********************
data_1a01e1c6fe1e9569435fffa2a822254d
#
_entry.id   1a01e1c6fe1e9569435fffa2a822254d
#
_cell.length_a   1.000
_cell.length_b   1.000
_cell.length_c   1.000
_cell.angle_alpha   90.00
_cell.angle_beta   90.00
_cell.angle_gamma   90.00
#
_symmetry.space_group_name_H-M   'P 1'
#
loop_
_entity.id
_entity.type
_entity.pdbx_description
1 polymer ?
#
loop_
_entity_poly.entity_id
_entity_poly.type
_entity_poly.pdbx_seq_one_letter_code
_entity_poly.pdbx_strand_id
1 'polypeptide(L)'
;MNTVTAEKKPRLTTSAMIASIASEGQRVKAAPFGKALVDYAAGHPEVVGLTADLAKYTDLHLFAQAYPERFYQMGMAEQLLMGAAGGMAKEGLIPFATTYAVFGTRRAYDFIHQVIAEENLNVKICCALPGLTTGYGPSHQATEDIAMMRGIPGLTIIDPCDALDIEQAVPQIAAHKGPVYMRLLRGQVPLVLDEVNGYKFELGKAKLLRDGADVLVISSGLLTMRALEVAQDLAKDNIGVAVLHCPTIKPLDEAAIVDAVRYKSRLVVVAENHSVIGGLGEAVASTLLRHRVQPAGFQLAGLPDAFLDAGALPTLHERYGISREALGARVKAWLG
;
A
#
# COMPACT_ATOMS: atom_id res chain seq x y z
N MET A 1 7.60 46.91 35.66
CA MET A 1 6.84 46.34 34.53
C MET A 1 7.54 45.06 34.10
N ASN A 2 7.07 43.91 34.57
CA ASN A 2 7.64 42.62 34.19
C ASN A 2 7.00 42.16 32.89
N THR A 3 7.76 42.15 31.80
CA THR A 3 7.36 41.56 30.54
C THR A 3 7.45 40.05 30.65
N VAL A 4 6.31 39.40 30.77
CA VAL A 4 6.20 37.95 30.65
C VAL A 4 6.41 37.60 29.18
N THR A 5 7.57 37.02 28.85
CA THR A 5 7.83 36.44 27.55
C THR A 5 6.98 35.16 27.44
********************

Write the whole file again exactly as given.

data_1a01e1c6fe1e9569435fffa2a822254d
#
_entry.id   1a01e1c6fe1e9569435fffa2a822254d
#
_cell.length_a   1.000
_cell.length_b   1.000
_cell.length_c   1.000
_cell.angle_alpha   90.00
_cell.angle_beta   90.00
_cell.angle_gamma   90.00
#
_symmetry.space_group_name_H-M   'P 1'
#
loop_
_entity.id
_entity.type
_entity.pdbx_description
1 polymer ?
#
loop_
_entity_poly.entity_id
_entity_poly.type
_entity_poly.pdbx_seq_one_letter_code
_entity_poly.pdbx_strand_id
1 'polypeptide(L)'
;MNTVTAEKKPRLTTSAMIASIASEGQRVKAAPFGKALVDYAAGHPEVVGLTADLAKYTDLHLFAQAYPERFYQMGMAEQLLMGAAGGMAKEGLIPFATTYAVFGTRRAYDFIHQVIAEENLNVKICCALPGLTTGYGPSHQATEDIAMMRGIPGLTIIDPCDALDIEQAVPQIAAHKGPVYMRLLRGQVPLVLDEVNGYKFELGKAKLLRDGADVLVISSGLLTMRALEVAQDLAKDNIGVAVLHCPTIKPLDEAAIVDAVRYKSRLVVVAENHSVIGGLGEAVASTLLRHRVQPAGFQLAGLPDAFLDAGALPTLHERYGISREALGARVKAWLG
;
A
#
# COMPACT_ATOMS: atom_id res chain seq x y z
N MET A 1 7.60 46.91 35.66
CA MET A 1 6.84 46.34 34.53
C MET A 1 7.54 45.06 34.10
N ASN A 2 7.07 43.91 34.57
CA ASN A 2 7.64 42.62 34.19
C ASN A 2 7.00 42.16 32.89
N THR A 3 7.76 42.15 31.80
CA THR A 3 7.36 41.56 30.54
C THR A 3 7.45 40.05 30.65
N VAL A 4 6.31 39.40 30.77
CA VAL A 4 6.20 37.95 30.65
C VAL A 4 6.41 37.60 29.18
N THR A 5 7.57 37.02 28.85
CA THR A 5 7.83 36.44 27.55
C THR A 5 6.98 35.16 27.44